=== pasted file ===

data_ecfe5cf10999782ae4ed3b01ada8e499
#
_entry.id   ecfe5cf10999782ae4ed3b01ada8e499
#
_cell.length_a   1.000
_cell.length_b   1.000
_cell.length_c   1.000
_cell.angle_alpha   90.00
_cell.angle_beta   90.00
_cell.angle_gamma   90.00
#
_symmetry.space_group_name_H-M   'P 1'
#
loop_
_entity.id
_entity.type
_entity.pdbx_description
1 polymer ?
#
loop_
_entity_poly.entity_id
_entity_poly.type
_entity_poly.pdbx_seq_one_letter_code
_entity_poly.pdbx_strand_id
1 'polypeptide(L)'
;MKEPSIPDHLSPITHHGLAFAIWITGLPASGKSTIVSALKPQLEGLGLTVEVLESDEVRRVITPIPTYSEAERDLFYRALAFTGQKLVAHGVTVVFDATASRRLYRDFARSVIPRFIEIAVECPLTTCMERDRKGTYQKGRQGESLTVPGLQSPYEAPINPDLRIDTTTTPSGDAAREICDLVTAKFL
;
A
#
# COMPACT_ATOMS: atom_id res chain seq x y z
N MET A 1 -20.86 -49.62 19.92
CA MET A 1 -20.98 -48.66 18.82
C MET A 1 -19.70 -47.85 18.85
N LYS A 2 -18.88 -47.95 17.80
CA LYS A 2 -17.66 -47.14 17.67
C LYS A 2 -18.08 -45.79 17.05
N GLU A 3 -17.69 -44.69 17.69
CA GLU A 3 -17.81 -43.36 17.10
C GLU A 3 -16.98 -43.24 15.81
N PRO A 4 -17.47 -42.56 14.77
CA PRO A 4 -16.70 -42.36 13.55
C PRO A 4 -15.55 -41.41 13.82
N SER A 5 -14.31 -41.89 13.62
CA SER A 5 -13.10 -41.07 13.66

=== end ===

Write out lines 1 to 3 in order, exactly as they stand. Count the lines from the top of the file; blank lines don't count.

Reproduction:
data_ecfe5cf10999782ae4ed3b01ada8e499
#
_entry.id   ecfe5cf10999782ae4ed3b01ada8e499